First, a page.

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Blog Post | May 14, 2020

Is A Campaign Fundraiser Overseeing Biden's Policy Shop?

2020 Election/TransitionCampaign Finance

Reporting from The American Prospect’s Robert Kuttner indicates that Alexander Niejelow is being identified in emails as the “manager of the campaign’s policy committees” on the Joe Biden campaign. If Niejelow is indeed taking a major position overseeing campaign policy, it raises significant questions about the line between Biden’s fundraising and policy teams, since Niejelow is a campaign bundler.

Bundlers are high-dollar fundraisers who raise at least $25,000 for a campaign that they support. They are also supposed to be external to the campaign’s own infrastructure. In the past, bundlers have been rewarded with positions in a president’s executive branch — Barack Obama, for instance, appointed several bundlers to plum ambassadorships

Niejelow is an old hand from the Obama administration. He was the chief of cybersecurity for the National Security Council. Niejelow was also chief of staff to the U.S. Intellectual Property Enforcement Coordinator — as I wrote for Washington Monthly, IP enforcement is one of the most important aspects of the executive branch to many corporations, including tech companies. In February 2016, Niejelow revolved out of government to a job running cybersecurity and public affairs (a.k.a. political influence) at MasterCard.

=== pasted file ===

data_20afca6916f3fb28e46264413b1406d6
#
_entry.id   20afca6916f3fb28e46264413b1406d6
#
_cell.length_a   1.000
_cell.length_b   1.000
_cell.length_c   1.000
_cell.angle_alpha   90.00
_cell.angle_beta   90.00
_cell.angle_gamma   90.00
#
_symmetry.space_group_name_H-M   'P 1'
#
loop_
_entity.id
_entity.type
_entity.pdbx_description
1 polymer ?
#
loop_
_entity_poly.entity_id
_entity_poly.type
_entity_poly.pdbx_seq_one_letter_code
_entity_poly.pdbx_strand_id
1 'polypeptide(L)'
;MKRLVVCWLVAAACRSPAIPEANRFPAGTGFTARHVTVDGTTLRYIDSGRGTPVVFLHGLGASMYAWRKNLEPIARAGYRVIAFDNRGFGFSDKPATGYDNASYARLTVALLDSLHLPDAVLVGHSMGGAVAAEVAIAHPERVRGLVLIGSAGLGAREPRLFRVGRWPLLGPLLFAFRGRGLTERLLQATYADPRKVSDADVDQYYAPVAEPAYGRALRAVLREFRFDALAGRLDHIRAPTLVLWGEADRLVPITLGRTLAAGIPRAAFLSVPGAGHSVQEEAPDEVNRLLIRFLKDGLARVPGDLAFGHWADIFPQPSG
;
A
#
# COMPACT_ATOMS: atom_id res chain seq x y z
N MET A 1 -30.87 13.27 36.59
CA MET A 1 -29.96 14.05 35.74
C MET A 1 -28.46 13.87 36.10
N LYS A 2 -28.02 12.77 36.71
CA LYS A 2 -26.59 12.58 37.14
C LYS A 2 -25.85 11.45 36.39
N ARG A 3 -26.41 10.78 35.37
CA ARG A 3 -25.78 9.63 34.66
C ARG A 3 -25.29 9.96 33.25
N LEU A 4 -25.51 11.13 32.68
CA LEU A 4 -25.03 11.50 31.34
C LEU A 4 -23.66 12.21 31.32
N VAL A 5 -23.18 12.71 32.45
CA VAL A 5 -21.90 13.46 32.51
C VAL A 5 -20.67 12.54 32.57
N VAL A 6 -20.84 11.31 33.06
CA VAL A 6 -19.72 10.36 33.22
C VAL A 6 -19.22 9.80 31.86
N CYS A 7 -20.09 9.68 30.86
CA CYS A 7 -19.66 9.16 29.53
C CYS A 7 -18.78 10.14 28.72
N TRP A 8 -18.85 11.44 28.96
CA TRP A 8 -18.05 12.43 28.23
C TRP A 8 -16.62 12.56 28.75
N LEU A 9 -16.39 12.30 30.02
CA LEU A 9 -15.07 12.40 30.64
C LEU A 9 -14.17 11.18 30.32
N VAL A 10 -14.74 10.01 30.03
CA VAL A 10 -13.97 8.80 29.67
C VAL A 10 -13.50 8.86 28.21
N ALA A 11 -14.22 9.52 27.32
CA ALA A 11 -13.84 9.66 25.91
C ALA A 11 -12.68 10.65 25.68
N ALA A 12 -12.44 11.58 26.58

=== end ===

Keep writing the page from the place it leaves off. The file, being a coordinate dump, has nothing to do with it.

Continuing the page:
Kuttner notes that MasterCard’s vice chair and president for strategic growth is fellow revolving-door figure Michael Froman, “a leading candidate for Biden Treasury Secretary.” Yet it’s unclear what Niejelow’s actual job responsibilities within the Biden campaign are. Kuttner writes that he’s a “liaison for people looking to connect with the campaign,” but is Niejelow himself employed by the campaign? It’s not listed on his LinkedIn profile, at least. And which “policy committees” does he manage, exactly? As Kuttner wrote in April, Biden’s economic team bizarrely remains a mystery.

In any case, more information and clarity from Team Joe is clearly needed. A revolving door campaign bundler suddenly talking up an important-sounding job in the heart of the campaign’s policy operation would raise concerns from the very progressives heartened by Biden’s outreach to Sanders. Or, of course, the whole thing could be a misunderstanding based on some poorly-worded emails. We don’t know which it is!

It does speak to the challenge of wrapping one’s head around a campaign whose official policy staff, with few exceptions, remains unclear. Clarifying Niejelow’s job shouldn’t be too much of an ask from Biden.

2020 Election/TransitionCampaign Finance

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